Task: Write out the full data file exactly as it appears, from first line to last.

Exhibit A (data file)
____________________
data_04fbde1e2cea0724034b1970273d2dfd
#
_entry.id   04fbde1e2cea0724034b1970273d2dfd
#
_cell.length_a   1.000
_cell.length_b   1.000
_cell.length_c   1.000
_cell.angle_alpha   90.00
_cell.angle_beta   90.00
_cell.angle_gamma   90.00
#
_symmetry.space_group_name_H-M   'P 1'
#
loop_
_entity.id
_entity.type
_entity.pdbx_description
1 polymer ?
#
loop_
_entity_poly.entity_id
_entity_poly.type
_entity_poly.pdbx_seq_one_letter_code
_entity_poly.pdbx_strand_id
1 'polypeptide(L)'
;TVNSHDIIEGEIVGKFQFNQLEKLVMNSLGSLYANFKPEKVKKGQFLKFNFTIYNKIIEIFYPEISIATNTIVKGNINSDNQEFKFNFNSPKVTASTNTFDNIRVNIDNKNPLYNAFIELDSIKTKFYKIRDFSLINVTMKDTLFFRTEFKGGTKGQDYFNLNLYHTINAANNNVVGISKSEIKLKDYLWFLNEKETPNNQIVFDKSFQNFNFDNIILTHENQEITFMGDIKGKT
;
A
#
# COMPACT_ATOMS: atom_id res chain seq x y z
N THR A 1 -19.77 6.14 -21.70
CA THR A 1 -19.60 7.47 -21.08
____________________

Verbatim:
data_04fbde1e2cea0724034b1970273d2dfd
#
_entry.id   04fbde1e2cea0724034b1970273d2dfd
#
_cell.length_a   1.000
_cell.length_b   1.000
_cell.length_c   1.000
_cell.angle_alpha   90.00
_cell.angle_beta   90.00
_cell.angle_gamma   90.00
#
_symmetry.space_group_name_H-M   'P 1'
#
loop_
_entity.id
_entity.type
_entity.pdbx_description
1 polymer ?
#
loop_
_entity_poly.entity_id
_entity_poly.type
_entity_poly.pdbx_seq_one_letter_code
_entity_poly.pdbx_strand_id
1 'polypeptide(L)'
;TVNSHDIIEGEIVGKFQFNQLEKLVMNSLGSLYANFKPEKVKKGQFLKFNFTIYNKIIEIFYPEISIATNTIVKGNINSDNQEFKFNFNSPKVTASTNTFDNIRVNIDNKNPLYNAFIELDSIKTKFYKIRDFSLINVTMKDTLFFRTEFKGGTKGQDYFNLNLYHTINAANNNVVGISKSEIKLKDYLWFLNEKETPNNQIVFDKSFQNFNFDNIILTHENQEITFMGDIKGKT
;
A
#
# COMPACT_ATOMS: atom_id res chain seq x y z
N THR A 1 -19.77 6.14 -21.70
CA THR A 1 -19.60 7.47 -21.08